Convergent Series

learning, using & teaching metal clay, and other aspects of life

Another curious little surprise.

Posted by C Scheftic on 2011/05/25

I noticed something in my studio yesterday that, once I got over the surprise, did actually make sense in a way I hadn’t thought about before.

In several other posts, I’ve mentioned that I like making pieces where I weave together bits of metal clay that have been specially treated so that the resulting dried “greenware” remains flexible.

Well, I recently made several pieces using that technique applied to copper, bronze, and steel clays too. I’ll post about those pieces eventually, I’m sure, but it’s the leftover materials from those that are the focus of this post.

With silver metal clay, it’s fine to just leave lying about the dried greenware (whether it’s of the hard or the flexible variety). Dried pieces can just sit there waiting to be fired, and extra bits of dried but still flexible greenware can be left alone waiting to be used in some future project. (Leftover moist clay should be sealed up securely, so it remains moist for future use. Care should be taken with leftover moist clay to prevent it from becoming moldy, but that’s not my point here either….)

With copper and bronze clays, you can leave dried pieces around for a little while, waiting to be fired. Maybe not as long as with silver, since the outer layer will begin to oxidize (tarnish) eventually, but it’s not like you have to rush to get the stuff into the kiln. (Besides, since you can fire fewer of these pieces in a single load than you can with silver, it doesn’t take as long to accumulate a “full kiln load” as it does with silver … though sometimes it does take me a while to find the time to tend to the more complex firing schedules with these clays.) The same seems to be true of stuff that’s been treated to form flexible greenware. It will remain flexible and usable for some time, though not forever. Moist clay should be sealed up very tightly: in addition to preventing evaporation of the moisture in it, you also want to reduce any possible reactions from exposure to atmospheric oxygen and pollutants. Luckily, freezing of any of the moist or dried clays in this family seems to help reduce the oxidation that can form as a result of even limited exposure.

But steel, well, that’s a different beast. It doesn’t just tarnish, it can actually rust, so finished pieces require some extra treatments to help reduce that. But here’s the bit that surprised me when I first saw it, but not once I’d thought about it: specks of rust can form all over any pieces of flexible greenware that are left lying about! Even if it’s only been for a few days, the trick to flexible clay is that it never really dries out and, of course, damp steel will rust for sure….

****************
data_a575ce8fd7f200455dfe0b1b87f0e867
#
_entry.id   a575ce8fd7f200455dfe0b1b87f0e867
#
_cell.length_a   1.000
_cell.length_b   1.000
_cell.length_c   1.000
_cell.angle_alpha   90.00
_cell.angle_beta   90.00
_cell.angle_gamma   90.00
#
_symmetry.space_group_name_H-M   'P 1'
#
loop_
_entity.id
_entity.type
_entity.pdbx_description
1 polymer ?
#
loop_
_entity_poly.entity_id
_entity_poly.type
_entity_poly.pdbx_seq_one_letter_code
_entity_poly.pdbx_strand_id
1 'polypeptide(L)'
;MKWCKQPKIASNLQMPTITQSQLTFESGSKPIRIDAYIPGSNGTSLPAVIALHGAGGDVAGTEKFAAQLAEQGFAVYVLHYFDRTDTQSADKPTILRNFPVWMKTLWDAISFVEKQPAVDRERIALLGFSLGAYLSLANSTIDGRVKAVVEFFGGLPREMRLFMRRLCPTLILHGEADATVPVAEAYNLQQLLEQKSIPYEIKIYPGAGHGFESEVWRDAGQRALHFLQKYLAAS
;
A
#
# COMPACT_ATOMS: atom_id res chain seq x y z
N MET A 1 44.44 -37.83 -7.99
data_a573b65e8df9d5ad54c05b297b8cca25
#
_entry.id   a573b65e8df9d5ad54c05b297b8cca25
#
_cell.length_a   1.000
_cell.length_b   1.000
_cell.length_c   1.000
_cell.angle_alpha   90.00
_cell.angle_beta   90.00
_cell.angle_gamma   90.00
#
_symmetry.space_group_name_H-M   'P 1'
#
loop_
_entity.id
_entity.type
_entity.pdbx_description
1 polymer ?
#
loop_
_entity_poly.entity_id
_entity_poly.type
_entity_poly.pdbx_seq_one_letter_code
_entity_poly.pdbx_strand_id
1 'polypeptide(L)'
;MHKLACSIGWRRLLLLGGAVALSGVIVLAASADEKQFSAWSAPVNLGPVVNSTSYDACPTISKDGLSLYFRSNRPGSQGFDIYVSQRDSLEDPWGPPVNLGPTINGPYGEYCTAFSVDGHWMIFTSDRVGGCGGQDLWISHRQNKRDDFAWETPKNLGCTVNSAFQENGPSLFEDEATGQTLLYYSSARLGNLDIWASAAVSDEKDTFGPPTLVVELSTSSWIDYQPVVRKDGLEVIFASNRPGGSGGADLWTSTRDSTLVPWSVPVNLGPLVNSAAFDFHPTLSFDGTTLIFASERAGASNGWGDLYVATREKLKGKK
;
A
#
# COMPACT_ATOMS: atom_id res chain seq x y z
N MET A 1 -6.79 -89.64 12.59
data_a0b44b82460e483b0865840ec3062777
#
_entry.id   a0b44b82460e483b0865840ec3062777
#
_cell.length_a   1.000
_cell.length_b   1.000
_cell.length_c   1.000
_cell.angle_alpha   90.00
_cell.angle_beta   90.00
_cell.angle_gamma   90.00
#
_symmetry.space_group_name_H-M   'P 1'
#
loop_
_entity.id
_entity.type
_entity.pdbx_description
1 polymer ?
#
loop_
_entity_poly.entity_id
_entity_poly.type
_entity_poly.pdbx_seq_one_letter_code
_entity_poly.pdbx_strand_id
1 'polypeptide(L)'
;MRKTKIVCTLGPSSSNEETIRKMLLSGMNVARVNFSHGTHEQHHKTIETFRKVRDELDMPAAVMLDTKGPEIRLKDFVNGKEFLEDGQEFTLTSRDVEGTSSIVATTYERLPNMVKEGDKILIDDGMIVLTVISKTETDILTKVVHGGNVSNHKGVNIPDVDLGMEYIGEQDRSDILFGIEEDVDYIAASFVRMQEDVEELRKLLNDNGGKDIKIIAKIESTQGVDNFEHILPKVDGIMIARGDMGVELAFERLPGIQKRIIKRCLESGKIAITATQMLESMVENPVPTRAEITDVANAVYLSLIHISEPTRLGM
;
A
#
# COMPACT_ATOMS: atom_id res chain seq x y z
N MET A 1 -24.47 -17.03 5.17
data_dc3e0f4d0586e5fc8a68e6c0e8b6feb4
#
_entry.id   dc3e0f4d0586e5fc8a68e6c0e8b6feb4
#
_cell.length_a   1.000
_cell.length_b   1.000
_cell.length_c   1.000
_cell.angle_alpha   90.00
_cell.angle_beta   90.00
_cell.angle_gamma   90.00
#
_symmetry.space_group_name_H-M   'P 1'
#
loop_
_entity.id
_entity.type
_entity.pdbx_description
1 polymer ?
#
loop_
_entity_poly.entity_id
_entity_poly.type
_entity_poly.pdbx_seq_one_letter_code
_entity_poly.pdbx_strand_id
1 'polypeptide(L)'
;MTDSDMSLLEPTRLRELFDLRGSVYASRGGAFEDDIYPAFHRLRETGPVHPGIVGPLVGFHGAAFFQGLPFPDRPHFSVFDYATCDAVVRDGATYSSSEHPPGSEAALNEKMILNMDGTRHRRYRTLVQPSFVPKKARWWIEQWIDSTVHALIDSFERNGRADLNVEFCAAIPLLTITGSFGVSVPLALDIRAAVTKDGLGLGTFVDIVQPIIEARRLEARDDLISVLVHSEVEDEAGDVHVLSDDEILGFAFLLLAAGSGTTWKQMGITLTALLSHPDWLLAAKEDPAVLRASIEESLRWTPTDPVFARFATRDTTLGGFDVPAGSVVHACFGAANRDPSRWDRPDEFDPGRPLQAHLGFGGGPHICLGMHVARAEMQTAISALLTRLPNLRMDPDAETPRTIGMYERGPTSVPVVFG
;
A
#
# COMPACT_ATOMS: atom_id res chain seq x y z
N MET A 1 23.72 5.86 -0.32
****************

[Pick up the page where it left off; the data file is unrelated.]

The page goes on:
Shown below are “left over” pieces of flexible greenware. In order, they are: copper, bronze, and now-rusty pearl gray steel. Sigh.

I guess I’ll have to try freezing any leftovers from the next batch I test out, to see how long that holds up.

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2 Responses to “Another curious little surprise.”

  1. Alice Walkowski said

    How do you like working with the steel? How is it comparable to working with the copper and the bronze.

    • C Scheftic said

      Hi, Alice:

      I find all of Hadar’s clays to be reasonably comparable to each other, and absolutely lovely to work with.

      Having said that, I should clarify that I have not yet made any all-steel pieces because of the potential issue with rust. I have incorporated small amounts of the pearl gray steel into some pieces that used her “mokume gane effect” and some that involved weaving. That is, I’ve used the least-prone to rust version of the steel and still put it where it does have visual impact but is not essential to maintaining the structure of the piece….just in case.

      At this point I am still working to understand the various “white color” options in these mixed-metal applications. Silver is pricey and involves a number of complications when fired with bronze. White bronze is fragile after firing (i.e., needs to be treated more like a glass element than a metal one…) and is the trickiest to fire anyway. Pearl gray steel ends up the darkest (of the ones I’ve tried) and has the potential rust-issue but, so far, has definitely been the easiest to mix in with copper and/or yellow bronze and yield a nice final product.

      I do plan to eventually try some all-steel pieces (especially, living in Pittsburgh, how can one not at least try that…) but, with limited time, that just has not been a top priority. Also, with the conservative approach I’ve taken to mixing it all up and then tweaking it yet more to make the flex-greenware version, I haven’t yet managed to get any that was quite flexible enough to knot, so that’s something else to explore later on too.

      Gosh, that’s starting to sound like a plan for a play-day, isn’t it (except the time involved is more like a play-week)!

      -cs

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